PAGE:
A Bit About Cauliflower


All members of the cabbage family, including cabbage, cauliflower, broccoli, Brussels sprouts and kohlrabi, are tremendously healthy additions to a person’s diet, whether eaten raw or cooked. Some studies have even shown that eating a portion of these plants daily might greatly help prevent or treat certain kinds of cancer.

Cauliflower is a tremendous source of vitamin C. A cup of cooked cauliflower can exceed the required daily allowance for this vitamin, so it is a good vegetable to eat during cold and flu season. It is also high in vitamin B6, folate, potassium and manganese. Yet a cup only has 25 calories, which makes it great for dieters.

When growing cauliflower, plant them in warm, rich, well draining soil and keep them watered well. The soil should be high in nitrogen, with plenty of finished compost or other organic additives dug in. Ground temperature is more important than air temperature for these plants. Once they are established, they tend to be cold hearty if the air temperature drops.

As soon as the head begins to form, draw the leaves up around the head and tie them together above the developing head. By doing this and blocking the sunshine, the heads take on a nice white color. This is sometimes called blanching, though it has nothing to do with the sort of blanching that is done during cooking.

The heads are usually ready for harvest when they are about 6 inches in diameter, but while the head is still tightly packed and hasn’t yet begun to become looser. The heads can get much larger, though.

Cauliflower is often cooked in boiling water, though there are other methods that can be used as well. Overcooking this vegetable should be avoided, because when it becomes too done, sulfates and other sulfur compounds are released, giving a sulfurous aroma and flavor to the vegetable.

Cauliflower is a very healthy vegetable to eat. If it isn’t overcooked, it has a great flavor. It isn’t difficult to grow. Last year, we grew many cauliflower plants. Several of them had heads over a foot in diameter. The largest was a little more than two feet across and tipped the scales at five pounds. I can attest to the fact that this isn’t a hard vegetable to grow.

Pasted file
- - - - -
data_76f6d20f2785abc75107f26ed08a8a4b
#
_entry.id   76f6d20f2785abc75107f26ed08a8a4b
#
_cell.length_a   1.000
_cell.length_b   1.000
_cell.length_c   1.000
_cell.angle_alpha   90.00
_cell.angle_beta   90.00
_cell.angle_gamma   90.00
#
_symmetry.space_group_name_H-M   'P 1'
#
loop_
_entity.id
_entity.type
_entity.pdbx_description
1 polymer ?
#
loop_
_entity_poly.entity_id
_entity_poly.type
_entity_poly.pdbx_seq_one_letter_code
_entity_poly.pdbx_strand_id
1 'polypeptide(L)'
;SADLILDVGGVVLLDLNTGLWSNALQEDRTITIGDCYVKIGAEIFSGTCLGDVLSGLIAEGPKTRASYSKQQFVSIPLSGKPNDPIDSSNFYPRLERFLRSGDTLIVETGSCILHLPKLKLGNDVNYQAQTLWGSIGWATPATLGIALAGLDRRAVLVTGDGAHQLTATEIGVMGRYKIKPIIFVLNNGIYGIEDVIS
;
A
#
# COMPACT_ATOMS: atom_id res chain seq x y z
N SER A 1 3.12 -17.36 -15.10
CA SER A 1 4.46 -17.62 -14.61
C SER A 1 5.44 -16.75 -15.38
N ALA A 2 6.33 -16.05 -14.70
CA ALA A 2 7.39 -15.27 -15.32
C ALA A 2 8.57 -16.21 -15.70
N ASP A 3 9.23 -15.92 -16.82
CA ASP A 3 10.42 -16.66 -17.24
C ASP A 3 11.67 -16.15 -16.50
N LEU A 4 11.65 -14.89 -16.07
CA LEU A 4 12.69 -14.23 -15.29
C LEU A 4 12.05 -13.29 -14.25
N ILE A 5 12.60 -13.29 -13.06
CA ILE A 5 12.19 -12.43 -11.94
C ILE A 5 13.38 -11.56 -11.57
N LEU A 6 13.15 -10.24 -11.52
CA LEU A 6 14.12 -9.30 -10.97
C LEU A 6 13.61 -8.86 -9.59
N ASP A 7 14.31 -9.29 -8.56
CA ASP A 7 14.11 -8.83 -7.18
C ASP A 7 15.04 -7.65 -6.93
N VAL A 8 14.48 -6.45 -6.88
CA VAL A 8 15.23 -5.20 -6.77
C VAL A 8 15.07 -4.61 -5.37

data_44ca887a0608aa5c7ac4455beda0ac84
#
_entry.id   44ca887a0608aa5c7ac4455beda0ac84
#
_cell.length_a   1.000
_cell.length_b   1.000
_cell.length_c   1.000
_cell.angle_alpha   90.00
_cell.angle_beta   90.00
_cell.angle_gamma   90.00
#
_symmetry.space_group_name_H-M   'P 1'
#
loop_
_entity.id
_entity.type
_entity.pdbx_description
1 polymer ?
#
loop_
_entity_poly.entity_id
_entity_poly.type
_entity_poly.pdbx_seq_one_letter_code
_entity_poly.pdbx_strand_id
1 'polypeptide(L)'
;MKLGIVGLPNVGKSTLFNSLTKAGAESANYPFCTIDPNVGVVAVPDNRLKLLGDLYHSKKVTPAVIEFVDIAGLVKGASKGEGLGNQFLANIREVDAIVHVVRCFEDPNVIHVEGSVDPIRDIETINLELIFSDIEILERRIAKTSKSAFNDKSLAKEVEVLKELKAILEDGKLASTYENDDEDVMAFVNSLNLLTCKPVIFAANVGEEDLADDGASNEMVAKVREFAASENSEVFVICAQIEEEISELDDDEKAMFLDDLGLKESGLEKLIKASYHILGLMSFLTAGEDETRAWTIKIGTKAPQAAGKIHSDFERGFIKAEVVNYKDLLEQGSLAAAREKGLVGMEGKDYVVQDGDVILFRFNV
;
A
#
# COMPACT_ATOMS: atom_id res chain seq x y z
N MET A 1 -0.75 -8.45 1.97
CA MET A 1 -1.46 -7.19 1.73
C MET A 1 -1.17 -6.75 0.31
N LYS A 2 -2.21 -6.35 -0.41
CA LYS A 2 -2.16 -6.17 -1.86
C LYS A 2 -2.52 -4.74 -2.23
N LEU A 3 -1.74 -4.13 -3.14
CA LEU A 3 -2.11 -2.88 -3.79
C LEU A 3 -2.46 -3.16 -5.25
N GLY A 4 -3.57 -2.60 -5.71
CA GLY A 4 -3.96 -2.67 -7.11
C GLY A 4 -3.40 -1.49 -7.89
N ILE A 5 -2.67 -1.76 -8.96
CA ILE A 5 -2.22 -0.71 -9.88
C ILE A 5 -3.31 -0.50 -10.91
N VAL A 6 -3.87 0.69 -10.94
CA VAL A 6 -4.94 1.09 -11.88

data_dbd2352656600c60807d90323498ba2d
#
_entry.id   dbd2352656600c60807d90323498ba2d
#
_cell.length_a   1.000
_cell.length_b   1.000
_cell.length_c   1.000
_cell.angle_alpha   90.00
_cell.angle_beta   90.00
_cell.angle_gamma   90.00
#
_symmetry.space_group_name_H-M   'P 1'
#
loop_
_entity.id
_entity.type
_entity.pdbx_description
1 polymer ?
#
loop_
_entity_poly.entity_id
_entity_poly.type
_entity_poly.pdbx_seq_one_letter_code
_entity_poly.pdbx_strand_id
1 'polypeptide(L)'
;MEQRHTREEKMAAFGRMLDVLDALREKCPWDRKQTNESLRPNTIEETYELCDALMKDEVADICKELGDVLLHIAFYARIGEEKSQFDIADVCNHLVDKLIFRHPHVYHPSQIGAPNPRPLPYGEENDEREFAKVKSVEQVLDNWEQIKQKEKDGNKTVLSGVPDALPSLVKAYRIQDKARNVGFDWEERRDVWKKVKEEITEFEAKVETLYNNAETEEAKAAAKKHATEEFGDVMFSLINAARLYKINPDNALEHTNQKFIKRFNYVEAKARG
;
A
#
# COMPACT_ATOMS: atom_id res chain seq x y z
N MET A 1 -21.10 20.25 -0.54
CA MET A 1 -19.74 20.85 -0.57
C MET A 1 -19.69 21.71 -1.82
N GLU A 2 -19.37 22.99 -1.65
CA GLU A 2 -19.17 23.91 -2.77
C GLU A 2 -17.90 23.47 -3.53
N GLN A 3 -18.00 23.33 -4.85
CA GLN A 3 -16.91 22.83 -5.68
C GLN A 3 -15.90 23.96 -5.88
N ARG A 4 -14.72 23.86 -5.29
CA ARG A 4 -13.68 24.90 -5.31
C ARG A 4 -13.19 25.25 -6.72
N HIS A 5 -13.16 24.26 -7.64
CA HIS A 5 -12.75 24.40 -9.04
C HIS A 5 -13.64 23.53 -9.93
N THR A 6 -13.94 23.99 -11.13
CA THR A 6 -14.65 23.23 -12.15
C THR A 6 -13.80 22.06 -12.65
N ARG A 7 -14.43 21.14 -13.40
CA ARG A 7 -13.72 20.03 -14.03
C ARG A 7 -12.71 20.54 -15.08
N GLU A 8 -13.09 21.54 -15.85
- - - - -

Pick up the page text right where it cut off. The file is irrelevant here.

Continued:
It is no wonder than cauliflower is one of my favorite vegetables. Do you like cauliflower?




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Posted in food and plants and tagged , , , , by with 11 comments.


  • peachpurple says:

    I love this veggie too but a friend told me there are tons of creepy crawling worm in them

    • Yes there are but that can be taken care of.

    • rextrulove says:

      Don’t believe everything you hear, @peachpurple. 🙂 Cabbage moth caterpillars (they aren’t worms though they look like fat little green worms) can infest any member of the cabbage family, just as tomato hornworm (also a caterpillar) infests tomatoes and corn…it is called corn ear worm when it is on corn, but is the caterpillars of the same insect.

      The thing is that they are plenty large enough to see, so when the vegetables are being thoroughly rinsed, the caterpillars are removed, if there are any. They can be prevented, too, by using fine mesh screen so the moths can’t lay eggs. The egg cases can also be removed if they are laid. I only had one head of cauliflower that had any cabbage worms and it had three, which were removed.

  • Andria Perry says:

    I am planting cauliflower today as well as kohlrabi and cabbage if I find the cabbage seed. I am starting them inside and I will transplant into the garden. Winter is just now setting in and I do not know what is proper ground temps for the cabbage family but many people grow them now. So far our coldest night has been around 30°F but the days warm to above 50°F and warmer.

    • rextrulove says:

      The seedlings should do well once the ground temperature gets above the 60-65 degree range.

      You’re lucky. I won’t be starting any seeds, even in the house, until late april to mid may.

  • TAlberts says:

    I love eating cauliflower and I have not eaten this for a few weeks. Thanks for reminding me this veggie.

    • rextrulove says:

      Actually, I there isn’t any member of the cabbage family that I don’t like, @thelme55. I don’t like cauliflower, broccoli or cabbage when it is overcooked, but it isn’t hard to cook it the right amount of time.

  • Angeles says:

    Sorry so much @rextrulove, But even now that I’ve read, thanks to your clear article, how good is to eat cauliflower, I still don’t like it. I’ve tasted it, but I’m think now… Wouldn’t it be because I’ve always eaten it too much boiled?? Great article!!

    • rextrulove says:

      Yes, @angeles, it is very possible that it has been over cooked. It could also be that you didn’t have anything with it. I like eating it with either mayonnaise or lemon butter. still, it is very common for people to over cook it.

  • Angeles says:

    Oh yes, @rextrulove, I ate it with mayonnaise, so maybe the problem was the time it was over cooked! Thanks!

    • rextrulove says:

      One thing you *could* try is to eat the cauliflower raw, with ranch dressing or your favorite salad dressing. If you like it that way, it was almost certainly over cooked. For that matter, if it is cooked and is so soft that it tends to fall apart, it is way over cooked.

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